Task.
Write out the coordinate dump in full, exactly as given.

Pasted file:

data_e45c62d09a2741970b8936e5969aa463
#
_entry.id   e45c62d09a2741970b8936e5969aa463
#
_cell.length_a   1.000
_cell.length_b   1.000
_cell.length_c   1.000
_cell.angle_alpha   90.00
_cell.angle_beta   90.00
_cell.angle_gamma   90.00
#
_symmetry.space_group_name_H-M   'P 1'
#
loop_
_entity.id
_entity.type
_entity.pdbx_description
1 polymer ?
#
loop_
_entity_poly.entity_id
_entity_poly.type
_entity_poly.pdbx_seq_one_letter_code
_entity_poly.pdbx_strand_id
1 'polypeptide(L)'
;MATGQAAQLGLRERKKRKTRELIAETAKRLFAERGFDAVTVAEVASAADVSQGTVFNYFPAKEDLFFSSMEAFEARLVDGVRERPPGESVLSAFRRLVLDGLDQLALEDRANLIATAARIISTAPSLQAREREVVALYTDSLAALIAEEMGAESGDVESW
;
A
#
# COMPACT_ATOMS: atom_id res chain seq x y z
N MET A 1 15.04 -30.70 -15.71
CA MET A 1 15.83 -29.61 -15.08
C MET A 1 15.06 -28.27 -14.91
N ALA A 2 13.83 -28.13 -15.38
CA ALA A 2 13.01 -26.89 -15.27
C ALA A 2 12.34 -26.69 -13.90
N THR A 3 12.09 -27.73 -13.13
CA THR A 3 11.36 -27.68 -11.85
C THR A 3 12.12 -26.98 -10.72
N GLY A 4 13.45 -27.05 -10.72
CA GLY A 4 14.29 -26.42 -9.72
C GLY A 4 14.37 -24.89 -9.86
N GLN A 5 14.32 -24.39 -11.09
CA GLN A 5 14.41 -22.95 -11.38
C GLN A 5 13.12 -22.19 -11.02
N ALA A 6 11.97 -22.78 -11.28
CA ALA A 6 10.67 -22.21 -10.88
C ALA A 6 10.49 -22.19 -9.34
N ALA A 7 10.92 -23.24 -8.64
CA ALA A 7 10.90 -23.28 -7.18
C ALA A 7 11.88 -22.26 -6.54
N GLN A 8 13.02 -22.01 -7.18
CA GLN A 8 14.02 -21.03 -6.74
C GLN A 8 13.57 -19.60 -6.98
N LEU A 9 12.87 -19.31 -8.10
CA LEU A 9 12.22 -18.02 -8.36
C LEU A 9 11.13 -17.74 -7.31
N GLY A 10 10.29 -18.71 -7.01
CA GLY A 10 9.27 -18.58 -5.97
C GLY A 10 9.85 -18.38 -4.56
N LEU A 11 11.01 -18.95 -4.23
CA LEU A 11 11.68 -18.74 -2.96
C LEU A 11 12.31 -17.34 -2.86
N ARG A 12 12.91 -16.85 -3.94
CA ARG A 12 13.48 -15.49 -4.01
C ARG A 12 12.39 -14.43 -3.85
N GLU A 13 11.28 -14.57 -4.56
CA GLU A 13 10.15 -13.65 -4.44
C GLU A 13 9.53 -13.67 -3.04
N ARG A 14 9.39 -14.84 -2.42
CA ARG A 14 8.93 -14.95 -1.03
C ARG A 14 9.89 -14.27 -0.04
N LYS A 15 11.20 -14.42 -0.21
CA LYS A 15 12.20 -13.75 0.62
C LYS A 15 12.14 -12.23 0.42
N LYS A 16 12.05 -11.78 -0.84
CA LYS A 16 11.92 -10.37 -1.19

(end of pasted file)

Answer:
data_e45c62d09a2741970b8936e5969aa463
#
_entry.id   e45c62d09a2741970b8936e5969aa463
#
_cell.length_a   1.000
_cell.length_b   1.000
_cell.length_c   1.000
_cell.angle_alpha   90.00
_cell.angle_beta   90.00
_cell.angle_gamma   90.00
#
_symmetry.space_group_name_H-M   'P 1'
#
loop_
_entity.id
_entity.type
_entity.pdbx_description
1 polymer ?
#
loop_
_entity_poly.entity_id
_entity_poly.type
_entity_poly.pdbx_seq_one_letter_code
_entity_poly.pdbx_strand_id
1 'polypeptide(L)'
;MATGQAAQLGLRERKKRKTRELIAETAKRLFAERGFDAVTVAEVASAADVSQGTVFNYFPAKEDLFFSSMEAFEARLVDGVRERPPGESVLSAFRRLVLDGLDQLALEDRANLIATAARIISTAPSLQAREREVVALYTDSLAALIAEEMGAESGDVESW
;
A
#
# COMPACT_ATOMS: atom_id res chain seq x y z
N MET A 1 15.04 -30.70 -15.71
CA MET A 1 15.83 -29.61 -15.08
C MET A 1 15.06 -28.27 -14.91
N ALA A 2 13.83 -28.13 -15.38
CA ALA A 2 13.01 -26.89 -15.27
C ALA A 2 12.34 -26.69 -13.90
N THR A 3 12.09 -27.73 -13.13
CA THR A 3 11.36 -27.68 -11.85
C THR A 3 12.12 -26.98 -10.72
N GLY A 4 13.45 -27.05 -10.72
CA GLY A 4 14.29 -26.42 -9.72
C GLY A 4 14.37 -24.89 -9.86
N GLN A 5 14.32 -24.39 -11.09
CA GLN A 5 14.41 -22.95 -11.38
C GLN A 5 13.12 -22.19 -11.02
N ALA A 6 11.97 -22.78 -11.28
CA ALA A 6 10.67 -22.21 -10.88
C ALA A 6 10.49 -22.19 -9.34
N ALA A 7 10.92 -23.24 -8.64
CA ALA A 7 10.90 -23.28 -7.18
C ALA A 7 11.88 -22.26 -6.54
N GLN A 8 13.02 -22.01 -7.18
CA GLN A 8 14.02 -21.03 -6.74
C GLN A 8 13.57 -19.60 -6.98
N LEU A 9 12.87 -19.31 -8.10
CA LEU A 9 12.22 -18.02 -8.36
C LEU A 9 11.13 -17.74 -7.31
N GLY A 10 10.29 -18.71 -7.01
CA GLY A 10 9.27 -18.58 -5.97
C GLY A 10 9.85 -18.38 -4.56
N LEU A 11 11.01 -18.95 -4.23
CA LEU A 11 11.68 -18.74 -2.96
C LEU A 11 12.31 -17.34 -2.86
N ARG A 12 12.91 -16.85 -3.94
CA ARG A 12 13.48 -15.49 -4.01
C ARG A 12 12.39 -14.43 -3.85
N GLU A 13 11.28 -14.57 -4.56
CA GLU A 13 10.15 -13.65 -4.44
C GLU A 13 9.53 -13.67 -3.04
N ARG A 14 9.39 -14.84 -2.42
CA ARG A 14 8.93 -14.95 -1.03
C ARG A 14 9.89 -14.27 -0.04
N LYS A 15 11.20 -14.42 -0.21
CA LYS A 15 12.20 -13.75 0.62
C LYS A 15 12.14 -12.23 0.42
N LYS A 16 12.05 -11.78 -0.84
CA LYS A 16 11.92 -10.37 -1.19